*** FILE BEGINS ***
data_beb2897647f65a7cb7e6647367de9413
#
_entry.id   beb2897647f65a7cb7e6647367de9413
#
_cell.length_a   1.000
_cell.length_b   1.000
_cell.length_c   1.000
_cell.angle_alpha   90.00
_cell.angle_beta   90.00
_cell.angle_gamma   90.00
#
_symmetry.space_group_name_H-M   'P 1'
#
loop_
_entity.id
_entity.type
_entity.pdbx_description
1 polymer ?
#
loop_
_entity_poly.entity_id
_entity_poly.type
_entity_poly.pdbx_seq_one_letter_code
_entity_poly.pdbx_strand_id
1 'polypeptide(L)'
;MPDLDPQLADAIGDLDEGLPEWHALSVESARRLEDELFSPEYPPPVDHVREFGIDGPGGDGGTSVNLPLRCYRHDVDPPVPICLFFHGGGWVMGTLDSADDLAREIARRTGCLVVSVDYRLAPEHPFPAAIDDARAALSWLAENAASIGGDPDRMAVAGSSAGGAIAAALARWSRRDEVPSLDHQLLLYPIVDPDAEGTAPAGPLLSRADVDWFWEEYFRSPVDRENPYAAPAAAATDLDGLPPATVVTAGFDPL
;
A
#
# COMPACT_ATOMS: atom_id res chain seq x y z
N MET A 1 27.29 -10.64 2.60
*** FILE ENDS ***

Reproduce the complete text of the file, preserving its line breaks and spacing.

data_beb2897647f65a7cb7e6647367de9413
#
_entry.id   beb2897647f65a7cb7e6647367de9413
#
_cell.length_a   1.000
_cell.length_b   1.000
_cell.length_c   1.000
_cell.angle_alpha   90.00
_cell.angle_beta   90.00
_cell.angle_gamma   90.00
#
_symmetry.space_group_name_H-M   'P 1'
#
loop_
_entity.id
_entity.type
_entity.pdbx_description
1 polymer ?
#
loop_
_entity_poly.entity_id
_entity_poly.type
_entity_poly.pdbx_seq_one_letter_code
_entity_poly.pdbx_strand_id
1 'polypeptide(L)'
;MPDLDPQLADAIGDLDEGLPEWHALSVESARRLEDELFSPEYPPPVDHVREFGIDGPGGDGGTSVNLPLRCYRHDVDPPVPICLFFHGGGWVMGTLDSADDLAREIARRTGCLVVSVDYRLAPEHPFPAAIDDARAALSWLAENAASIGGDPDRMAVAGSSAGGAIAAALARWSRRDEVPSLDHQLLLYPIVDPDAEGTAPAGPLLSRADVDWFWEEYFRSPVDRENPYAAPAAAATDLDGLPPATVVTAGFDPL
;
A
#
# COMPACT_ATOMS: atom_id res chain seq x y z
N MET A 1 27.29 -10.64 2.60